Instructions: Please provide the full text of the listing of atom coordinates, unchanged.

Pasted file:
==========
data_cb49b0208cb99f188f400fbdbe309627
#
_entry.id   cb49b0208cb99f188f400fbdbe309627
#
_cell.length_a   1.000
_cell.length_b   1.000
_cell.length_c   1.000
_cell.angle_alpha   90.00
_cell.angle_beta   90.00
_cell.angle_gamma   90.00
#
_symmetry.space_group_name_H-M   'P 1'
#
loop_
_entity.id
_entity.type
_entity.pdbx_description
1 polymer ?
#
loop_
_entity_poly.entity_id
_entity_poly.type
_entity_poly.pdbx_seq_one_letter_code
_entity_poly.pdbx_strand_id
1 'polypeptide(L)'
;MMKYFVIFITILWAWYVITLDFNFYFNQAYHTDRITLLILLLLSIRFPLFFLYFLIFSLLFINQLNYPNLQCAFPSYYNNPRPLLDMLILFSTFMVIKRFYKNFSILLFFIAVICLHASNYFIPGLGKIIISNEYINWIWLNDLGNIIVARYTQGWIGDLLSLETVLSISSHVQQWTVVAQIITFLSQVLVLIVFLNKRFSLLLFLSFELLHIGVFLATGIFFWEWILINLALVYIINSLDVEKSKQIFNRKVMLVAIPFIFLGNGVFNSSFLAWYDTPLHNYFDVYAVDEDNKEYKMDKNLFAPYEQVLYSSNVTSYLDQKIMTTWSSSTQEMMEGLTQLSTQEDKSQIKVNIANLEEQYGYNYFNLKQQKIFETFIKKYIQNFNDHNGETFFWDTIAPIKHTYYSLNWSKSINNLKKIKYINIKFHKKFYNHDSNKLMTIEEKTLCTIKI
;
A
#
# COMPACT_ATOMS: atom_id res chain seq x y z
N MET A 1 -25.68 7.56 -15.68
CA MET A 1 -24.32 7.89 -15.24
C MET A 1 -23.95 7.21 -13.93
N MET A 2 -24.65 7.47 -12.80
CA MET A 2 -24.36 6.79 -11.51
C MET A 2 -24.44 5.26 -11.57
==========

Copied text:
data_cb49b0208cb99f188f400fbdbe309627
#
_entry.id   cb49b0208cb99f188f400fbdbe309627
#
_cell.length_a   1.000
_cell.length_b   1.000
_cell.length_c   1.000
_cell.angle_alpha   90.00
_cell.angle_beta   90.00
_cell.angle_gamma   90.00
#
_symmetry.space_group_name_H-M   'P 1'
#
loop_
_entity.id
_entity.type
_entity.pdbx_description
1 polymer ?
#
loop_
_entity_poly.entity_id
_entity_poly.type
_entity_poly.pdbx_seq_one_letter_code
_entity_poly.pdbx_strand_id
1 'polypeptide(L)'
;MMKYFVIFITILWAWYVITLDFNFYFNQAYHTDRITLLILLLLSIRFPLFFLYFLIFSLLFINQLNYPNLQCAFPSYYNNPRPLLDMLILFSTFMVIKRFYKNFSILLFFIAVICLHASNYFIPGLGKIIISNEYINWIWLNDLGNIIVARYTQGWIGDLLSLETVLSISSHVQQWTVVAQIITFLSQVLVLIVFLNKRFSLLLFLSFELLHIGVFLATGIFFWEWILINLALVYIINSLDVEKSKQIFNRKVMLVAIPFIFLGNGVFNSSFLAWYDTPLHNYFDVYAVDEDNKEYKMDKNLFAPYEQVLYSSNVTSYLDQKIMTTWSSSTQEMMEGLTQLSTQEDKSQIKVNIANLEEQYGYNYFNLKQQKIFETFIKKYIQNFNDHNGETFFWDTIAPIKHTYYSLNWSKSINNLKKIKYINIKFHKKFYNHDSNKLMTIEEKTLCTIKI
;
A
#
# COMPACT_ATOMS: atom_id res chain seq x y z
N MET A 1 -25.68 7.56 -15.68
CA MET A 1 -24.32 7.89 -15.24
C MET A 1 -23.95 7.21 -13.93
N MET A 2 -24.65 7.47 -12.80
CA MET A 2 -24.36 6.79 -11.51
C MET A 2 -24.44 5.26 -11.57